- 55L-65L backpacking bag
- Jet Boil Stove
- Water filter
- Hiking Poles
- Backpacking Chair
- Wide-Brimmed Hat
- Backpacking Meals
- 1x Hiking Pants, 2x Sunshirt, 1x Down Jacket, 1x Rain Jacket, 1x sleeping shirt, 1x leggings, 1x beanie and hat
- Backpacking Boots
After these, there’s room if you plan on summiting some peaks or want a little more ‘luxury.’ All links are affiliate links that help support my freelance business.
Not necessary, but nice to have to backpack the Enchantments
- Microspikes (might be necessary depending on your hiking date)
- Ice Axe (see above)
- Camera and accessories
- Hammock (if you have the Core, you probably won’t have any trees to use)
- Bug head net
- Bug spray
- Sandals/Flip-flops to wear at camp
In the end, everyone’s different. Some like a heavier pack and to camp with more luxury. Some want to go ultra-light and rough it. There’s no correct answer. Whatever you’re most comfortable with.
Backpack The Enchantments – How to plan your trip
Your first and last days in the Enchantments are pretty much set as hiking in and out of the Enchantments.
Snow Lakes Permits
If you have Snow Lakes, you’ll have a 10-mile hike to start your trip. This day is going to feel like it never ends. I love hiking the Enchantments, but this way is the worst, in my opinion.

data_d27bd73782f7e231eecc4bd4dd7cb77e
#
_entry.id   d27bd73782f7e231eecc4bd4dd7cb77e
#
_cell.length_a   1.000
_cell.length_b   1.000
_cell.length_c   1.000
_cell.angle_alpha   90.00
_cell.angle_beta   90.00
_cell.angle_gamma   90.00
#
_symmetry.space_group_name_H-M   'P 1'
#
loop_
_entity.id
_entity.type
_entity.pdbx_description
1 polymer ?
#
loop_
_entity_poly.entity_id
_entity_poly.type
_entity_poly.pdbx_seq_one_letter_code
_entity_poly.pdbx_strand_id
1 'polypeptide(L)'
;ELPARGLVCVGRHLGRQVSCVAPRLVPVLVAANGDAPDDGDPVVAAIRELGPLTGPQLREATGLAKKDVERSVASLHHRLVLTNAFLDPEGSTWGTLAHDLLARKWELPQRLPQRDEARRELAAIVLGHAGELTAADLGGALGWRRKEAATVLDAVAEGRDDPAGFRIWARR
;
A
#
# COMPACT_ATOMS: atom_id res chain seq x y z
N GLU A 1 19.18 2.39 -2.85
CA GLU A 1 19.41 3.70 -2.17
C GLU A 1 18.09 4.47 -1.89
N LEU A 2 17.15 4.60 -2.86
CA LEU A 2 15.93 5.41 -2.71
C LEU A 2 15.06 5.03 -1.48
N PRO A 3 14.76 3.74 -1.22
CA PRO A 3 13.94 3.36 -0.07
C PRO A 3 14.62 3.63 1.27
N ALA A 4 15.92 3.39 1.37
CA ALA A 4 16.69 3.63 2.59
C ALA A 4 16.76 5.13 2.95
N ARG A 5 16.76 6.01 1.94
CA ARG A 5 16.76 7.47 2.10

I recommend going to the far end of Upper Snow Lake and snagging that campsite. It’s perfect and right on the water. From here, getting into the Core Zon is easily attainable. The first two lakes from this side are Lake Vivianne and Leprechaun Lake.
To reach these, you’ll have a pretty good elevation gain for about 90 minutes, and then you can cool off in the lakes or explore more of the area.
It’s about 5.5 miles to the back of Colchuck Lake if you want to go that far to set up camp. Back there, you’ll have to camp on rocks. Various campsites will be all along the right side of the lake, next to the trail.
As you know, if you have Colchuck Permits, you have to go up Aasgard Pass to reach the Core Zone.